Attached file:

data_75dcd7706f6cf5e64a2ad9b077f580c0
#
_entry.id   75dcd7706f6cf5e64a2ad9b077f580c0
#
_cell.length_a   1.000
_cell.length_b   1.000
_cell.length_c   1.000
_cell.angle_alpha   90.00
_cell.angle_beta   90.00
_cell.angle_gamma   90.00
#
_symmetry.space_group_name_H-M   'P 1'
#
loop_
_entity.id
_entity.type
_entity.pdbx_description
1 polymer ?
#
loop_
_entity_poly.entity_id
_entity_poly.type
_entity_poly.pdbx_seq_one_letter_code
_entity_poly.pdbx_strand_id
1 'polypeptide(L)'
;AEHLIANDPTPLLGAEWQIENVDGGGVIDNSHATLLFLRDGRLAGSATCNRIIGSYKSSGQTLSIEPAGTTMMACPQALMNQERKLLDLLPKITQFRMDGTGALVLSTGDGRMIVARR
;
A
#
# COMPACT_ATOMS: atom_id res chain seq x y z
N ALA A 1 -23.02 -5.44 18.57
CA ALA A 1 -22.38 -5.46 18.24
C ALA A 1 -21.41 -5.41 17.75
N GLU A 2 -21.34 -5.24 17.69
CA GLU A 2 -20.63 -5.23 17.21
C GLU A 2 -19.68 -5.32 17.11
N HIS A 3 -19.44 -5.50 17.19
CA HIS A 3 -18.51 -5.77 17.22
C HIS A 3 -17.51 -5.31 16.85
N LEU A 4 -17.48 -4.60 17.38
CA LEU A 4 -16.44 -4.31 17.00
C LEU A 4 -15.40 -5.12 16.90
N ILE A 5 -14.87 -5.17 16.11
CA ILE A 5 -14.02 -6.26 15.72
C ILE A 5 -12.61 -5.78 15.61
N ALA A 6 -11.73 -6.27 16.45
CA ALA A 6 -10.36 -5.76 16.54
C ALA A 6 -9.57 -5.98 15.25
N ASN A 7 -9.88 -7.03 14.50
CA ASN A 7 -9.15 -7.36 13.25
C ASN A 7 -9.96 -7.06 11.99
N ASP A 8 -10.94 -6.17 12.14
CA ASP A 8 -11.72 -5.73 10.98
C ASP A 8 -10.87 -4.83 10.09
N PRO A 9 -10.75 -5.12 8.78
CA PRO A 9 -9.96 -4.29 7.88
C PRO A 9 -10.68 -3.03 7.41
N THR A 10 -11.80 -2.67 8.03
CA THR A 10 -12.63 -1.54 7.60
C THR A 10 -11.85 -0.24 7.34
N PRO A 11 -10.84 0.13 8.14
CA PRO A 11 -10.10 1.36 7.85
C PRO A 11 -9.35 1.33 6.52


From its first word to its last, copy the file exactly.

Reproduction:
data_75dcd7706f6cf5e64a2ad9b077f580c0
#
_entry.id   75dcd7706f6cf5e64a2ad9b077f580c0
#
_cell.length_a   1.000
_cell.length_b   1.000
_cell.length_c   1.000
_cell.angle_alpha   90.00
_cell.angle_beta   90.00
_cell.angle_gamma   90.00
#
_symmetry.space_group_name_H-M   'P 1'
#
loop_
_entity.id
_entity.type
_entity.pdbx_description
1 polymer ?
#
loop_
_entity_poly.entity_id
_entity_poly.type
_entity_poly.pdbx_seq_one_letter_code
_entity_poly.pdbx_strand_id
1 'polypeptide(L)'
;AEHLIANDPTPLLGAEWQIENVDGGGVIDNSHATLLFLRDGRLAGSATCNRIIGSYKSSGQTLSIEPAGTTMMACPQALMNQERKLLDLLPKITQFRMDGTGALVLSTGDGRMIVARR
;
A
#
# COMPACT_ATOMS: atom_id res chain seq x y z
N ALA A 1 -23.02 -5.44 18.57
CA ALA A 1 -22.38 -5.46 18.24
C ALA A 1 -21.41 -5.41 17.75
N GLU A 2 -21.34 -5.24 17.69
CA GLU A 2 -20.63 -5.23 17.21
C GLU A 2 -19.68 -5.32 17.11
N HIS A 3 -19.44 -5.50 17.19
CA HIS A 3 -18.51 -5.77 17.22
C HIS A 3 -17.51 -5.31 16.85
N LEU A 4 -17.48 -4.60 17.38
CA LEU A 4 -16.44 -4.31 17.00
C LEU A 4 -15.40 -5.12 16.90
N ILE A 5 -14.87 -5.17 16.11
CA ILE A 5 -14.02 -6.26 15.72
C ILE A 5 -12.61 -5.78 15.61
N ALA A 6 -11.73 -6.27 16.45
CA ALA A 6 -10.36 -5.76 16.54
C ALA A 6 -9.57 -5.98 15.25
N ASN A 7 -9.88 -7.03 14.50
CA ASN A 7 -9.15 -7.36 13.25
C ASN A 7 -9.96 -7.06 11.99
N ASP A 8 -10.94 -6.17 12.14
CA ASP A 8 -11.72 -5.73 10.98
C ASP A 8 -10.87 -4.83 10.09
N PRO A 9 -10.75 -5.12 8.78
CA PRO A 9 -9.96 -4.29 7.88
C PRO A 9 -10.68 -3.03 7.41
N THR A 10 -11.80 -2.67 8.03
CA THR A 10 -12.63 -1.54 7.60
C THR A 10 -11.85 -0.24 7.34
N PRO A 11 -10.84 0.13 8.14
CA PRO A 11 -10.10 1.36 7.85
C PRO A 11 -9.35 1.33 6.52